I’ve already published a few pieces dealing with the mechanics of writing, combinations of things I’ve personally learnt and advice purloined from elsewhere that is just too good not to share.
In line with these existing posts, I’m starting a fortnightly, maybe weekly if inspiration strikes, series of posts related to the craft of writing. These will all be original content posts, (no re-posts or short ‘picture and inspirational quote’ meme posts) and will all be linked by the Under the Hood category that you can peruse by the menus on the right side of this page. Looking under the novel’s hood as it were.
My goal is to help aspiring authors, struggling writers, and frustrated self-publishers. Along the way, I’m hoping to cement my own craft and maybe expand my reach. I only ask that if you find something worthwhile that you share it amongst your own networks.
For the starting writer, there are just so many things you should know. Preparation, proper grammar, research, writing, genre rules, editing, design and eventually publishing are all scary steps towards either authorship or alcoholism. Sadly before you start you can’t actually know which things you need to know. This catch 22 means you really have 4 options…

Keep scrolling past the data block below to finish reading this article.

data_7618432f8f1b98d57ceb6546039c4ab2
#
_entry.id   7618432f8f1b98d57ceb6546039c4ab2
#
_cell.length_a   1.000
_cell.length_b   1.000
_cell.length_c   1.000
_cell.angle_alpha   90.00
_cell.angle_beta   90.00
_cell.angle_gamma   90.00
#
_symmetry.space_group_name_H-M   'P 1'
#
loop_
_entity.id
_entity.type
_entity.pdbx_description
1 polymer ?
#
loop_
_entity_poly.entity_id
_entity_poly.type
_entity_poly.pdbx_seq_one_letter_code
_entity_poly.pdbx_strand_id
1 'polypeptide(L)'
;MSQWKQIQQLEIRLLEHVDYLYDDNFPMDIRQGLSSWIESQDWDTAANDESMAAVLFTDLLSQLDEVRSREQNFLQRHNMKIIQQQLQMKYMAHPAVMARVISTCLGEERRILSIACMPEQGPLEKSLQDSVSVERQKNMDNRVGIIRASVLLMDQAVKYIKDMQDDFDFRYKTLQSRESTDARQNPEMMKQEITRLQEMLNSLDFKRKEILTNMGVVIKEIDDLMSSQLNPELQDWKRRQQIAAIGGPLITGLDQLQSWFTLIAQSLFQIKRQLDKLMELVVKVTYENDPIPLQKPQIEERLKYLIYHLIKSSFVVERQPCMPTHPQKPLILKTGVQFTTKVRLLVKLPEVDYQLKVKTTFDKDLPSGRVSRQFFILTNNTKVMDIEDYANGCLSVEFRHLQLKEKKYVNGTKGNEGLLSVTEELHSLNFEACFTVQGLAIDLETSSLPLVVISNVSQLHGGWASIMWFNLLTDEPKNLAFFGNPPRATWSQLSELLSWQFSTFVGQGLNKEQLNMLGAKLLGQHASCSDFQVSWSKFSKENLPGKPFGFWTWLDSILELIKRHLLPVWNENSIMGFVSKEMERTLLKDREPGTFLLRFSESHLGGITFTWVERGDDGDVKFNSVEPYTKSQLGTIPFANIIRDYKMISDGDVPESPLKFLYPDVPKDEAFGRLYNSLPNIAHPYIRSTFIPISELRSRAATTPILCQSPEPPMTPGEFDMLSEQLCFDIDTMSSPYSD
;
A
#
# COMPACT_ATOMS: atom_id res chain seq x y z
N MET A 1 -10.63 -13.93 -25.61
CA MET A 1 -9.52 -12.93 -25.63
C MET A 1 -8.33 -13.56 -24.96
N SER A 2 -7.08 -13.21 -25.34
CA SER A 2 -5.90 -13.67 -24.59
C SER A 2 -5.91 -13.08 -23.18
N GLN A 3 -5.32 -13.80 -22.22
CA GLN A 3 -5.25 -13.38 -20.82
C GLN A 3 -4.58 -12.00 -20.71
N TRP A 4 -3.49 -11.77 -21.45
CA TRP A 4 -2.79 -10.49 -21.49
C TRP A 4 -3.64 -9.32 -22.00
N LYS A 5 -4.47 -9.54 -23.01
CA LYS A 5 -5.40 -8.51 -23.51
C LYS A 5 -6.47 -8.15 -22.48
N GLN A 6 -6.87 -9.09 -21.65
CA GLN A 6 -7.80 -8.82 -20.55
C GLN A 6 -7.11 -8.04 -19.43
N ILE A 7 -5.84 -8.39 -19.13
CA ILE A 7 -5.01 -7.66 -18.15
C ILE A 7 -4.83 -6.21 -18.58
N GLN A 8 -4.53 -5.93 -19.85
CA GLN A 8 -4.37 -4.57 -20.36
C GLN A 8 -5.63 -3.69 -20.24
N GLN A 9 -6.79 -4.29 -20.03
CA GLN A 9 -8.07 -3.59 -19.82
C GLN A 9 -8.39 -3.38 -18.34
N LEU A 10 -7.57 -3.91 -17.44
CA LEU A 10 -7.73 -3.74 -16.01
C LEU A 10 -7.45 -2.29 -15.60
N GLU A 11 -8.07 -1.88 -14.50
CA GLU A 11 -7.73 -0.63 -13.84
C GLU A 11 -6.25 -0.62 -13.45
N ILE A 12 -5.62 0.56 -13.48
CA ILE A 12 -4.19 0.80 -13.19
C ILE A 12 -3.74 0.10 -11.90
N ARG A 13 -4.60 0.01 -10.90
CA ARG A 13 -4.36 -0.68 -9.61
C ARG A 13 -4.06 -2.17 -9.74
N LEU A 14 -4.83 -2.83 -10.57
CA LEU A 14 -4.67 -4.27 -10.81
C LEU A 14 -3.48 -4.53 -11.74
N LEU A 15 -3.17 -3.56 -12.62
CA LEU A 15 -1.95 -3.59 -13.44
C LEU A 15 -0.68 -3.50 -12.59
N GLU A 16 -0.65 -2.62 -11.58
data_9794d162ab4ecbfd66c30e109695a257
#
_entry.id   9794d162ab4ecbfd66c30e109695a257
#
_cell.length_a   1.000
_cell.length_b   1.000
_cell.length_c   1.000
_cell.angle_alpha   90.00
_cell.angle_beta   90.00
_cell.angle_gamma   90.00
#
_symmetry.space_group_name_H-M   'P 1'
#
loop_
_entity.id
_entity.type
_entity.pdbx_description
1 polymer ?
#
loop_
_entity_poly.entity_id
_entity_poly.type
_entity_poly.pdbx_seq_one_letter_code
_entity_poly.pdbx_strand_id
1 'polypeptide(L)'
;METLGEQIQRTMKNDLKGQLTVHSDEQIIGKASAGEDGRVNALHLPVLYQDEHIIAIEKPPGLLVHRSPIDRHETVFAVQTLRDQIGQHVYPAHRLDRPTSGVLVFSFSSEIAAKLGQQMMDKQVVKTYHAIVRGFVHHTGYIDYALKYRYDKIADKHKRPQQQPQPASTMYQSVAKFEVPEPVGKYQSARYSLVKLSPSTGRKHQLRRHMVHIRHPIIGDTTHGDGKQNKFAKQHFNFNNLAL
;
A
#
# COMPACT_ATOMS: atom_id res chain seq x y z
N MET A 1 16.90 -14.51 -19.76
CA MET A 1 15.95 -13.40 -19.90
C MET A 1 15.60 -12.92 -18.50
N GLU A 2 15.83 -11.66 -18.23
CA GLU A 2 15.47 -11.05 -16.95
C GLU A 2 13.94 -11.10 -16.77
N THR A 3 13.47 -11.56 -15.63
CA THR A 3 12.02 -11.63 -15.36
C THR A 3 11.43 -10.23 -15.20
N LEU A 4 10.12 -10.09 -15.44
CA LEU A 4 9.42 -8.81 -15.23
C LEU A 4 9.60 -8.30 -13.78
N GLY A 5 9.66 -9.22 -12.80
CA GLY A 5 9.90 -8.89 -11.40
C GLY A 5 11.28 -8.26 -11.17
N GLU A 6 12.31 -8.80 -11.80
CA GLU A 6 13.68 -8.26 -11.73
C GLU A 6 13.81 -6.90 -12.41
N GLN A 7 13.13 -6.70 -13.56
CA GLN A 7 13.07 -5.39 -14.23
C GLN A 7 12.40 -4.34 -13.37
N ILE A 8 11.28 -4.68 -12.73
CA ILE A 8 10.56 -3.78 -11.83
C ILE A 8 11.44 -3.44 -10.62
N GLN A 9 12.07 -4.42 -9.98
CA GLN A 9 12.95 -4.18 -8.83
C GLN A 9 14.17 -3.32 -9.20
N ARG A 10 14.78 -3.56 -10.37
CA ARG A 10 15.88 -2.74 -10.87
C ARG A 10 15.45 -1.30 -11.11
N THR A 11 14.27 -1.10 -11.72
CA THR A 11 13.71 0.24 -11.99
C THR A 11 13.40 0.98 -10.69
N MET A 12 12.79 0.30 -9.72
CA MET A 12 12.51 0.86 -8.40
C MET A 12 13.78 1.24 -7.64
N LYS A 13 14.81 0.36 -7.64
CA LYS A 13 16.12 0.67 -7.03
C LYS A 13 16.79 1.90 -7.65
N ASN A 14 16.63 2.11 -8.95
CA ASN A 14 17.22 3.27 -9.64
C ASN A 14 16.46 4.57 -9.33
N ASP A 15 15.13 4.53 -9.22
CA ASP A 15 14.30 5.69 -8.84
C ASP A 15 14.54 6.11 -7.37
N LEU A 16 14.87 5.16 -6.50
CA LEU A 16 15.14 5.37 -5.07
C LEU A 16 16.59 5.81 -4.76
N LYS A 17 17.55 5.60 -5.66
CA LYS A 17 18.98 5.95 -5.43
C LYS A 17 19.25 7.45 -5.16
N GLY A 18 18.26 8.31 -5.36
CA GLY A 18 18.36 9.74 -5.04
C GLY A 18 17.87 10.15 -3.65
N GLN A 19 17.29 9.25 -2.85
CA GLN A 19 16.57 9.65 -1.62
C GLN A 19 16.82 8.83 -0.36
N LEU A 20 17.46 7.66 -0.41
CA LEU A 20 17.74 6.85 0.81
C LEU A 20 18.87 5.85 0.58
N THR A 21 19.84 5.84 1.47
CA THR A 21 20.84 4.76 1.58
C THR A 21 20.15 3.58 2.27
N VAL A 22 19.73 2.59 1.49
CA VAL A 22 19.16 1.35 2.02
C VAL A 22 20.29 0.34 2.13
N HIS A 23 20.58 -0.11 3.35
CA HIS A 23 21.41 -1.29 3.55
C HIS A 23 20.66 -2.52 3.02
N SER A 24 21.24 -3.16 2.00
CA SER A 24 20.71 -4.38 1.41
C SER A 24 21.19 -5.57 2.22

- Don’t start. That way quitting lies.
- Don’t start until you’ve finished. That way madness lies
- Start anyway and just remember that life = pain
- Make use of the pain, sweat, tears and caffeine poisoning that others have endured before you.
Now before you get started, repeat after me…
ph’nglui mglw’nafh Cthulhu R’lyeh wgah’nagl fhtagn
This is an excellent concept, and should be enforced by PHS (Publishing House Stormtroopers). You will comply in all instances where the location of the characters is in any way important. I’m already tracking counter-intuitive fantasy names, so if I need to have some idea where each unpronounceable city/mountain/ruin is, your story is becoming more of a chore than an escape.
… also, I love to see characters spend ages trudging between nearby cities and then apparently teleporting between distant locations… it’s magic… or maybe just the need for a good continuity edit.
If a primary task of fiction is to explore the human experience—who we are and what we mean to each other—then the fantastic and unreal must surely be key elements in that exploration. But plenty of people still claim that fantasy and other genres are less “real” than purely mimetic fiction. And Kazuo Ishiguro has the best answer to those people.